Hard though it is to believe, we are celebrating the sixth Shabbat of the summer. In just a little over two weeks, camp will be over, campers and staff members will return home and we will begin preparing for the 2013 camp season. So much will happen in camp during the remaining weeks! Here is just a sample:
Shavua Sababa, a new Bogrim program, will start on Sunday. Campers will spend half the day in the specialty clinic of their choice:
Learning pastry baking with a professional pastry chef;
Painting murals with a well-known Israeli artist;
Developing their own works of creative writing;
Composing and performing in their own Jewish rock band;
Mixing and producing music with a professional percussionist/producer; and
Producing the first ever G-DCast.com/Jewish overnight camp stop-action Torah Commentary film.
And that’s just for Bogrimers! Machon campers will go on a fun, public-service oriented trip through Wisconsin. Shoafim will work on their tzedakah projects and select campers, together with campers from Tikvah, will make their own tefillin. We will have two guest scholars-in-residence, Tom Price, an alumnus of Camp Ramah in Wisconsin and the US Foreign Service department, and Alon Futterman, director of new shlichim initiatives at the Jewish Agency for Israel and the creator of the Ashkelon Education Forum. There will be more Hebrew musicals, trips, lots of fun and strengthening friendships old and new.
While we now have three shorter session aidot, Kochavim, Garinim and Halutzim, the core of the camp is and will remain the eight-week camping experience. I mention that because we would not have the time necessary to take on the kind of projects we develop here in a shorter time period. Moreover, the blessings of longer time in the summer create opportunities that shorter sessions simply cannot. Over the course of a summer, people change. They become more open. They learn. Relationships at the beginning of the summer are inherently different after a summer of living together. They are richer, more diverse, more tolerant.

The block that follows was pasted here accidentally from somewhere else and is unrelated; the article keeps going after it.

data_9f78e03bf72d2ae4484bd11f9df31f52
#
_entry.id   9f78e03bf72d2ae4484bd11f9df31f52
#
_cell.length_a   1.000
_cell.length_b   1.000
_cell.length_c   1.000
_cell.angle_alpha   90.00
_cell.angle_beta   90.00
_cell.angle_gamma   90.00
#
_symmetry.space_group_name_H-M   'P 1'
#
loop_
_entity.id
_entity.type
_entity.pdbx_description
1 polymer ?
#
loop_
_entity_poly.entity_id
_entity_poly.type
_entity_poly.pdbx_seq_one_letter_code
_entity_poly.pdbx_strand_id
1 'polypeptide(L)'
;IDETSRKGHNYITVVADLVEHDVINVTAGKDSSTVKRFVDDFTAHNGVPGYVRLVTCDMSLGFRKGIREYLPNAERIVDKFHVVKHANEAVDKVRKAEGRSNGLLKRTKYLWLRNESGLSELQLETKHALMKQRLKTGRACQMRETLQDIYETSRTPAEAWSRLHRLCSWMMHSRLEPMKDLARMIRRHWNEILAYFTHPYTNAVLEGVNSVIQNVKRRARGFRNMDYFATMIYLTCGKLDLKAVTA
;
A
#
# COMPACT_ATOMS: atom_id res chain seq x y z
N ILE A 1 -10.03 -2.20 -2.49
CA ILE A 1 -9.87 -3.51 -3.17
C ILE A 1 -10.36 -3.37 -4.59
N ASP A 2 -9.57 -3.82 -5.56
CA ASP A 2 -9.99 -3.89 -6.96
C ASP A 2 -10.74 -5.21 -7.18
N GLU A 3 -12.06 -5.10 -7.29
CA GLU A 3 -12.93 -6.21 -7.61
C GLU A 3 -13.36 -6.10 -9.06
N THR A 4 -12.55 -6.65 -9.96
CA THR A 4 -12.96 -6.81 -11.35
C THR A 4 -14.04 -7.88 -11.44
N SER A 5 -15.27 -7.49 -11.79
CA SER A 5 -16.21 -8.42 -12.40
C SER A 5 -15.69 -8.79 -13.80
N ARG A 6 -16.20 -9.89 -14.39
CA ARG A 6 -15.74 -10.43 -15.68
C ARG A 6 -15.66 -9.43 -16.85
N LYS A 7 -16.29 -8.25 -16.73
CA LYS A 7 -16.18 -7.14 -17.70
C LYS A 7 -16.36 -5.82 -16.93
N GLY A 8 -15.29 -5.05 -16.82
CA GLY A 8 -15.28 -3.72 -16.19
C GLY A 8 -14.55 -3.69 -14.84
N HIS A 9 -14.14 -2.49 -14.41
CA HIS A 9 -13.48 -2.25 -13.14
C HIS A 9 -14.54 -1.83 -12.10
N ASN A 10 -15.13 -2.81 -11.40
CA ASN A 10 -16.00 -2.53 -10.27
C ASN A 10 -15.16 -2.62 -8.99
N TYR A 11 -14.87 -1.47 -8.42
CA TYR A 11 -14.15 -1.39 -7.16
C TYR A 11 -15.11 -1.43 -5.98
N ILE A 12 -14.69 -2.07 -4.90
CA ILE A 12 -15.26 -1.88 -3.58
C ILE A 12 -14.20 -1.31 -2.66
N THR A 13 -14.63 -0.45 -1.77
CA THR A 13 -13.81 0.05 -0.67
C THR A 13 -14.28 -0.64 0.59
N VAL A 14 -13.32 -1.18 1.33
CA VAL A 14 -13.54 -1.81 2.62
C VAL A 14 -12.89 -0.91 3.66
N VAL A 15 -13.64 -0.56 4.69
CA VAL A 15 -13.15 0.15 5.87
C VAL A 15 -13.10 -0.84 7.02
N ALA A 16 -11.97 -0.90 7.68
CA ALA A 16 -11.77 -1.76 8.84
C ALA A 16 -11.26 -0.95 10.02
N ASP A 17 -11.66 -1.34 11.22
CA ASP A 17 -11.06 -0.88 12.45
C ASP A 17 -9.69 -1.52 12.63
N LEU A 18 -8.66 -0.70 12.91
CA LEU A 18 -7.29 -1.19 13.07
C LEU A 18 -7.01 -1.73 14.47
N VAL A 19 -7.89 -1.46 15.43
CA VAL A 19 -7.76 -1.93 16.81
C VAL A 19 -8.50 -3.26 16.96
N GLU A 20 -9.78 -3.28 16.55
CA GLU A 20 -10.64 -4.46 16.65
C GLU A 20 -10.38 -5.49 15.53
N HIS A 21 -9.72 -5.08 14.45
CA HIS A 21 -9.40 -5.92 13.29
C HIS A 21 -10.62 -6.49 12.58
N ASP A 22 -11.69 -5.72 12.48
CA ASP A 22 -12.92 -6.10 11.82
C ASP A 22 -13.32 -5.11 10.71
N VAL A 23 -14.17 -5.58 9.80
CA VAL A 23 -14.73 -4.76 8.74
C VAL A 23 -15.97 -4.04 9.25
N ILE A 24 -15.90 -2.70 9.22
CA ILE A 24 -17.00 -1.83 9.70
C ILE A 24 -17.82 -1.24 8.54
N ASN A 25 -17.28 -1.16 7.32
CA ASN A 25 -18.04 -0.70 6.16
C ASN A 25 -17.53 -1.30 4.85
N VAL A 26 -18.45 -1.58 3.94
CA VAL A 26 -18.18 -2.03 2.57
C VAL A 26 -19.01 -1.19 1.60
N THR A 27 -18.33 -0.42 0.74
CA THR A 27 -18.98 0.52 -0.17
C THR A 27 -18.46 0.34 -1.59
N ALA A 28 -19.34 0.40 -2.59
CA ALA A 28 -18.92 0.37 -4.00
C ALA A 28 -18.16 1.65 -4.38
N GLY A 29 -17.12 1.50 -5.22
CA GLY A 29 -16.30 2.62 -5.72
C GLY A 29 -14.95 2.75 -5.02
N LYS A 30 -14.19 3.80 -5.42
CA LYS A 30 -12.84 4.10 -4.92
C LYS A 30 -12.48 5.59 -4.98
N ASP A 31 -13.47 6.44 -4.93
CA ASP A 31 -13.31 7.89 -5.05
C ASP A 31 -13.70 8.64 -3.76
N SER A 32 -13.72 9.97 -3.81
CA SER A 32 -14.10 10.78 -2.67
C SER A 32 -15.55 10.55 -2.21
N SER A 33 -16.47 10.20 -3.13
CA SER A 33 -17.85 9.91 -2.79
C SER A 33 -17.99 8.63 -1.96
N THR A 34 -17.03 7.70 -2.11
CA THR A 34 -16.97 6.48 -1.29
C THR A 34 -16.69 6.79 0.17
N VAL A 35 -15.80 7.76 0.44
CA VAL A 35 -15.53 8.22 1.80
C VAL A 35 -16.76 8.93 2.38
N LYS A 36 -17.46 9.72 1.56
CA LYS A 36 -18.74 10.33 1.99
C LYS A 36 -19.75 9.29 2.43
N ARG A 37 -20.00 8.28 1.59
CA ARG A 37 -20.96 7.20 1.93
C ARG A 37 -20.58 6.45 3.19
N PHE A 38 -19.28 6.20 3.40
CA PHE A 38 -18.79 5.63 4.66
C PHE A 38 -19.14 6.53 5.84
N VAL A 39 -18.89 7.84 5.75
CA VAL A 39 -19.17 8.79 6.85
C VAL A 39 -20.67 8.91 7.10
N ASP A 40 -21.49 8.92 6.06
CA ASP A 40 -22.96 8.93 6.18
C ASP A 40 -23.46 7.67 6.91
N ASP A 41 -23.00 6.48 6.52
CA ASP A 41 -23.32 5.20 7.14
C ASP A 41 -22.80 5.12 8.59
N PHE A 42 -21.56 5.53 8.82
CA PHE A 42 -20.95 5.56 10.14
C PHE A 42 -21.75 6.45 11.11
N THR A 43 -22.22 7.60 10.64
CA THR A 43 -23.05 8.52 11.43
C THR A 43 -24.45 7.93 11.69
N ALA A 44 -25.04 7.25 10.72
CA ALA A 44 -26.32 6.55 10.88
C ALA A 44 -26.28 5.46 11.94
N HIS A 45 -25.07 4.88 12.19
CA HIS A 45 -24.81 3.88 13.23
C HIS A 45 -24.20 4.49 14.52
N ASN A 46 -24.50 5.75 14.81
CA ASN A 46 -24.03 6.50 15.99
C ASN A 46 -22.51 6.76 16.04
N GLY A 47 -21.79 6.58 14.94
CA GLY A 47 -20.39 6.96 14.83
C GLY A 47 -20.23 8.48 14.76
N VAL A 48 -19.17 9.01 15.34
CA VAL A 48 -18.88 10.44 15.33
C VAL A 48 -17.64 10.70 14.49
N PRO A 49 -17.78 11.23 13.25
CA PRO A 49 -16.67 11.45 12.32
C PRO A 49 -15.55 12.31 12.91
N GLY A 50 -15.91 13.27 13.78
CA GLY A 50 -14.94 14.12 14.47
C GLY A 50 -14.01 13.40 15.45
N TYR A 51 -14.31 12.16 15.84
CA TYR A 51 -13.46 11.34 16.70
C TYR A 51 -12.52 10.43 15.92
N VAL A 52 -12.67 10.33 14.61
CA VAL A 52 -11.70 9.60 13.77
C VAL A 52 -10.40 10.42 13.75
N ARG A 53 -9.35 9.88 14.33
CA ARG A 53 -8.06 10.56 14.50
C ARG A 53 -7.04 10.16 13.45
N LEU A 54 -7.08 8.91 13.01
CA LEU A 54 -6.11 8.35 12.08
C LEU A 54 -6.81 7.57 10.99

We are very proud of our new Kochavim program for entering fourth graders. The aidah doubled in size this year to over seventy campers. Almost 100% of last year’s Kochavim campers returned to camp as Garinimers and another thirty-one new campers joined them. Our Halutzimers are having a fantastic time at camp. These aidot represent the future of the camp. They will become the Nivonimers and staff members of the future. They will become the Jewish leaders of tomorrow as alumni of Camp Ramah in Wisconsin have been leaders of the Jewish community in the past.
This week, we begin our Torah reading with a Triptik-like list of the stops our ancestors made along their way from Egypt to Eretz Yisrael. Sentence after terse sentence simply tells us where the Israelites stopped along the way. The absence of detail gives the midrash the opportunity to teach multiple lessons and to fill in the gaps. The double parashah leads us almost all the way to the Holy Land. It is as close as the Torah brings us. We end this week by chanting חזק חזק ונתחזק! Be strong, be strong and together we will be strengthened. We hear about all the stops on the journey, we get to the edge of the Promised Land, we chant about strength and we stop short of entering Eretz Yisrael.
The eight-week experience at Camp Ramah in Wisconsin is a summer-long journey. There are multiple stops along the way. At each stop, campers grow and change. Campers develop new skills, participate in complex projects, and develop ever deeper friendships. Staff members who have never worked together become strong advocates for one another by the end of the summer. Projects that are not be possible in week four become realities in week seven. The spiritual journey that one starts in Kochavim continues summer after summer at Ramah, well into the staff years, and is nourished by the summer experience. This is one of the things that makes the experience at Camp Ramah in Wisconsin unique.
As week six comes to a close and week seven begins, camp is abuzz with projects and activities, fun and friends. The investment of the first six weeks of camp is paying off now and will reap dividends throughout the year for campers and staff members, families and communities, synagogues and our People. I know that when your children come home in a little over two weeks, what they tell you about the summer will sound like a Triptik, lots of stops and little detail. Over the course of the months after summer, more and more detail will come out and you will be amazed at how much your children accomplished and grew this summer. Hopefully, you already see the power of eight week camping in terms of impact on your children. Please be sure to share it with others. In that way, we will all be strengthened.
Rabbi Loren Sykes